9 Things You Need to Know About the New Safe Sleeping Guidelines for Your Baby
Categories: Moms

9 Things You Need to Know About the New Safe Sleeping Guidelines for Your Baby

You’ve read the books. You’ve read the blogs. And now you are totally and completely on top of everything that you’ll ever need to know about being a new mama… at least, that’s what you thought! We all know that the world of parenting is, well, confusing, and there’s always “breaking news” that changes how to keep your kiddo happy and healthy. This time is no different — the American Academy of Pediatrics (AAP) recently announced new safe sleep recommendations to protect your baby against SIDS. Check out what’s old, what’s new and what you absolutely need to do.

1. Sleep in. No, not sleeping later (like you’ll ever get to sleep ‘til noon again). Sleeping in (when it comes to SIDS protection) now means sleeping with your baby in the room. This is one of the major new takeaways from the updated guidelines. The AAP now recommends that infants and parents sleep in the same room for at least the first six months. Ideally, you’ll sleep in the same room as your little one until her first birthday.

2. But don’t sleep with. Don’t take the idea that baby should sleep with you literally. Yes, she should sleep in the same room as you but not in the same bed. The AAP’s update notes that an infant should sleep on a “separate surface.” This means that you get the California king bed, and baby gets her crib or bassinet.

3. Go back to the back. While this isn’t a new “rule,” it is still very much included in the AAP’s 2016 release of their safe sleeping recommendations. When you put baby down in her crib or bassinet, she needs to be on her back — at least until she’s one year old.

4. Be firm. The thought of collapsing into a feathery soft bed at the end of the day makes you let out an audible sigh of relief. Just because you enjoy a bed that feels more like your kitten’s belly than a concrete slab doesn’t mean your baby needs the same spongy-soft surface. The AAP recommends that all babies sleep on firm surfaces. You don’t need to line the bottom of baby’s crib with wooden planks — a firm crib mattress will do. Nix the notion of a mattress with give (this includes avoiding memory foam).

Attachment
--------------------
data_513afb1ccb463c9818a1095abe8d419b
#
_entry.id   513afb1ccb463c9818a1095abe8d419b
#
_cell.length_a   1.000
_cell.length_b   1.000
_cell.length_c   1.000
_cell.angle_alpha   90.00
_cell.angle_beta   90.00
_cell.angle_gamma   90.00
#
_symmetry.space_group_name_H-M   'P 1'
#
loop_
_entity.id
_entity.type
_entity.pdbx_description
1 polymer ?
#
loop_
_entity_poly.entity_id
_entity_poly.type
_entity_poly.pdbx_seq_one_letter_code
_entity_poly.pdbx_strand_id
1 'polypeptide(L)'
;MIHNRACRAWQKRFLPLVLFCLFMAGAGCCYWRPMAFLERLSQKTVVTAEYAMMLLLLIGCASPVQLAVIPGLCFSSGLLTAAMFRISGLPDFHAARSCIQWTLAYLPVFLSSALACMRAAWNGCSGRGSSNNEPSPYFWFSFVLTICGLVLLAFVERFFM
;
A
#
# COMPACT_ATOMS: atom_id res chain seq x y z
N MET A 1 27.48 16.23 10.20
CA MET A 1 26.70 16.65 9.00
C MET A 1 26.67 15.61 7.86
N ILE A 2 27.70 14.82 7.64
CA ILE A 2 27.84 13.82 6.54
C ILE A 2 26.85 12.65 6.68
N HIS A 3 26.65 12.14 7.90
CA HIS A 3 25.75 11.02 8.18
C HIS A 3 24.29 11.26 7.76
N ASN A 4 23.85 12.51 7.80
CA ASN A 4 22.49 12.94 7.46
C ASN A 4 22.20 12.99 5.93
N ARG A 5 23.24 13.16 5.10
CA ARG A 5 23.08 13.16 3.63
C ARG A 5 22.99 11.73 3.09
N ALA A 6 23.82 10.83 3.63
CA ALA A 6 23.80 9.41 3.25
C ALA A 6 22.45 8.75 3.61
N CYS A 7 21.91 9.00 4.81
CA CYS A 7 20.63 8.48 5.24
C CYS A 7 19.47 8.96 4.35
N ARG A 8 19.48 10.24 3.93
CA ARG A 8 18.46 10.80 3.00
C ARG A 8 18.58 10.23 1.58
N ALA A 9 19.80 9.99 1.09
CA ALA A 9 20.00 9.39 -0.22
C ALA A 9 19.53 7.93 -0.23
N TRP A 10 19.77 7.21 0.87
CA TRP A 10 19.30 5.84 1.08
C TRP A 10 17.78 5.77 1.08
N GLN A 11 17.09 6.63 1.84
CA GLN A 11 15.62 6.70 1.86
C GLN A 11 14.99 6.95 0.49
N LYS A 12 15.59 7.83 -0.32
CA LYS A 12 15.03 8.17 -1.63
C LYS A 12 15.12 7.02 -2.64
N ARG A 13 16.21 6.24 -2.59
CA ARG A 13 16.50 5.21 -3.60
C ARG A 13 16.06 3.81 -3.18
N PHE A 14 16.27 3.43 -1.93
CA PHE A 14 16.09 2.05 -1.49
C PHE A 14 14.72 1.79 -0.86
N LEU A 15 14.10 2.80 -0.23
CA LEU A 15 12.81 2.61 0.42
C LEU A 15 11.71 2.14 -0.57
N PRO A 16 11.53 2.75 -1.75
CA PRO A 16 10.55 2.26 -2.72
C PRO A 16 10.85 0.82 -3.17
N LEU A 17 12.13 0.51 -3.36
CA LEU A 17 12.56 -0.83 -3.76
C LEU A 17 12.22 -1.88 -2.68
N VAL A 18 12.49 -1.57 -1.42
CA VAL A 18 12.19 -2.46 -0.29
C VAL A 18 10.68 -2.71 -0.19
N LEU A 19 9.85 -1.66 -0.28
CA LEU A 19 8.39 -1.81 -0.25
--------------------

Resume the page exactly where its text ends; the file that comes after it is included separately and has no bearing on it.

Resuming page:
5. Use less stuff. Wrapping your teeny tiny newborn up in a comfy blanket and filling her crib with plush stuffies may seem okay, but it’s not. In keeping with the firm sleeping surface idea, you also want to avoid anything extra in your baby’s crib (or bassinet). Keep the blankets, comforters, quilts, bumper pads, pillows, toys, stuffed animals and real animals far, far away. Sure, it’s tempting to stuff the crib with absolutely adorable designer bedding, but the danger to your child just isn’t worth it.

6. Don’t pass on the pacifier. According to the AAP, studies show that pacifiers (when given at nap or sleep times) have a protective effect when it comes to SIDS. Do the docs know why? Not entirely. What they do know is that the evidence points to pacis as helpful. Keep in mind, you should never give your baby a pacifier on a string or anything similar (especially anything that hangs around the baby’s neck). This poses a serious strangulation hazard and should always be avoided.

7. Opt out of overheating. So baby can’t have a blanket while she sleeps and now you’re freaking out because she’ll get a chill. You want her to stay warm, so you dress her in a zillion layers. Right? Wrong! Avoid overheating (whether it’s by how you dress your baby or cranking up the heater). The AAP says that babies should be dressed for the environment, and never add more than one extra layer of clothing to her sleeping outfit.

8. Don’t rely on hype. Your BFF’s cousin’s girlfriend’s sister told you about a cardiorespiratory monitor that she swears by. She said it’s the top tech, and totally eases her mind. Hold on — the AAP says that while these devices reduce the risk of SIDS when used in hospitals and at home as prescribed (by a medical pro) for sleep apnea or bradycardia, they haven’t seen much evidence supporting the general use of commercial versions. Instead of relying on toy-like tech devices to alert you of an issue, focus on following the AAP recommendations to prevent a problem (or reduce the risk).

9. Stop smoking: Do we really still need to say this? Maybe. Smoking during pregnancy and/or around a baby raises the risk of SIDS, according to the AAP.

What do you think of the AAP’s new recommendation to sleep with your baby in the same room? Share your thoughts and tweet us @BritandCo !

(Photos via Getty)